Pete Gaimari, on Feb 01 2014 - 01:59 PM, said:
Just for reference. I don't know if you remember the thread i started to try and find a realistic setup. Realistic to the real cars that is.
I made what I thought was close to the real cars. Even with a 45/85/1 diff setting. It had so much understeer I found it undrivable. That pretty much made me give up trying to duplicate the real settings. Maybe the wheel rates are close, but the rest can't be close.
I used to talk to Andy Wilkes a lot in the old days. he told me the setups he posted were what he raced. Loose setups are easy on tire temps, because they turn so well. It's an understeering setup that overheats the front tires. Also a loose diff setting on the power side will overheat the inside rear tire from so much tire slip coming off the turns.
I remember when I first started to drive GPL tires overheating was a big problem. Once I satrted to go to looser setups like Steve's and the other aliens. Tire heat wasn't a problem anymore. as a matter of fact. If you didn't really push hard. You couldn't get enough heat in the tires for maximum grip.
I basically agree with what you say.
Used to race guys like Andy and Greger, only in N2003 leagues that was. Great guys on and off the track!
This is how I setup the car:
I want an amount of wheelrate correctly, and the ratio between front rear, so that it's balanced over the car's total weight including driverweight and fuel (in GPL!, not duplicating real 1967 settings), with the right weightbalance (often in approach as I don't know the exact weightbalance for most mods, however I think most default setups have the right wheelrates as a base). Depending on the track characteristics you need to add some and keep the ratio in order not to bottom out. You want the car as low as possible for a low gravity centre. Ofcourse sometimes (especially at tracks with lots of height differences) you need to have a higher ride height and bigger bump rubbers in order not to bottom out. Like at the Nürburgring going up and down.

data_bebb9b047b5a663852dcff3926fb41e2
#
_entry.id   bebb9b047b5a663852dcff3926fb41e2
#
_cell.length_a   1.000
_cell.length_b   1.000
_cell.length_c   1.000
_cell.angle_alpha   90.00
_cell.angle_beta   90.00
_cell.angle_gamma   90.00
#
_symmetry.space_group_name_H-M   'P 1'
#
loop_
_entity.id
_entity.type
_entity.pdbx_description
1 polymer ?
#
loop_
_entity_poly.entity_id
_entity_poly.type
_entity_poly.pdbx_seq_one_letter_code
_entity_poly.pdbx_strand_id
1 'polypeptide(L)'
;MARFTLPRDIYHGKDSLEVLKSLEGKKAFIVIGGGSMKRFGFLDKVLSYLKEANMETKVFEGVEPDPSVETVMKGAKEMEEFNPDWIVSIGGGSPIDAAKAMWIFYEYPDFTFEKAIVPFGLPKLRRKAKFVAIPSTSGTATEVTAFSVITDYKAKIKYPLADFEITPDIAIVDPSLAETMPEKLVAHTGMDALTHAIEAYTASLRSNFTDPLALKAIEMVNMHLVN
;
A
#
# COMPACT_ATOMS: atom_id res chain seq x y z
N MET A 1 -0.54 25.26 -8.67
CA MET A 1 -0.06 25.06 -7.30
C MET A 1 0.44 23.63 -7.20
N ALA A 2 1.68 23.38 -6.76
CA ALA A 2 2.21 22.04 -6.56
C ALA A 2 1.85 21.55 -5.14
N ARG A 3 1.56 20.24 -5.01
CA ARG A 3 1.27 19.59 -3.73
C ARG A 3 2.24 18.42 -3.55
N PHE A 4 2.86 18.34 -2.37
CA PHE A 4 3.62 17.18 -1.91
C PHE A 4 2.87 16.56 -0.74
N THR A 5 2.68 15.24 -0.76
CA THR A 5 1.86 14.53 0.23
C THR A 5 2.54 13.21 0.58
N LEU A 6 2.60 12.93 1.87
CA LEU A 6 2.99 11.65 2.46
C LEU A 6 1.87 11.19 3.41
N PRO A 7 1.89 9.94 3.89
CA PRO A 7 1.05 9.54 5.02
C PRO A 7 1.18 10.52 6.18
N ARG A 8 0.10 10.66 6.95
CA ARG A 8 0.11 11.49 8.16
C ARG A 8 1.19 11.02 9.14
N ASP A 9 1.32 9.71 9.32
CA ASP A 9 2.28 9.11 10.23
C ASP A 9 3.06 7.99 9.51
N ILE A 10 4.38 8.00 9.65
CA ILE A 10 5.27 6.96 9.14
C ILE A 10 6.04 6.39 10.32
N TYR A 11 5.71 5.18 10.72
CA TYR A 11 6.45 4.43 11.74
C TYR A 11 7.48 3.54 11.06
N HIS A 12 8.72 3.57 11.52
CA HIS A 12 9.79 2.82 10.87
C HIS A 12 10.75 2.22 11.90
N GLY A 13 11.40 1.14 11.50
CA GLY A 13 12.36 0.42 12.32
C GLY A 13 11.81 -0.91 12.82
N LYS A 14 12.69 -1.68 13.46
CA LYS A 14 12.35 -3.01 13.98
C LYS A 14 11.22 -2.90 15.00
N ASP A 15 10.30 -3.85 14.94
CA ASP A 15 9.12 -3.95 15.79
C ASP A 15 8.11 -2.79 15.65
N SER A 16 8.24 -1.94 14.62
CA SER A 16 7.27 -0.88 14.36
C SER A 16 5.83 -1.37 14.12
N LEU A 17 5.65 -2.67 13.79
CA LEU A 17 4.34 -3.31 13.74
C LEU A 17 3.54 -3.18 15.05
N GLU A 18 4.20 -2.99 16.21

For the rest it's tire analysis and adjusting tirepressures and camber and find the right amount of ARB, and a ratio to find the right balance. I keep conservative toe settings, little toe out/little toe in. Mostly use average bump/rebound settings. Further tweaking diff and eventually fine tuning it with GPL setupmanager, plus gearing, brakebias and strg lock. I use mostly diffs with 5-7% locking percentage (45/45/1 and alike) on both sides, on and off. I want my tiretemps in balance front/rear, rather a slight balance to the rear, I hate understeer, and when the fuel burns off you will get slightly more understeer, in my experience, due to the shifting weight balance I guess. But by your driving you can manage the tiretemps also...then it's basically only finetuning, and finding the right ARB amount and ratio in the end to find the balance I like. Qual setup has less fuel, 1% less brakebias, and slightly more rear bar.
In the end it's a personal thing, setups, everyone drives different and has their own preferences. There is absolutely no right or wrong in setups. If it works for you, then it's right for you. But having a certain method setting up and creating a base setup might help, this has become my method now. When you drive the same sort setups you get used to it and will be more comfortable predicting how the car will handle, giving more confidence.
Edited by Robert Fleurke, Feb 01 2014 - 07:22 PM.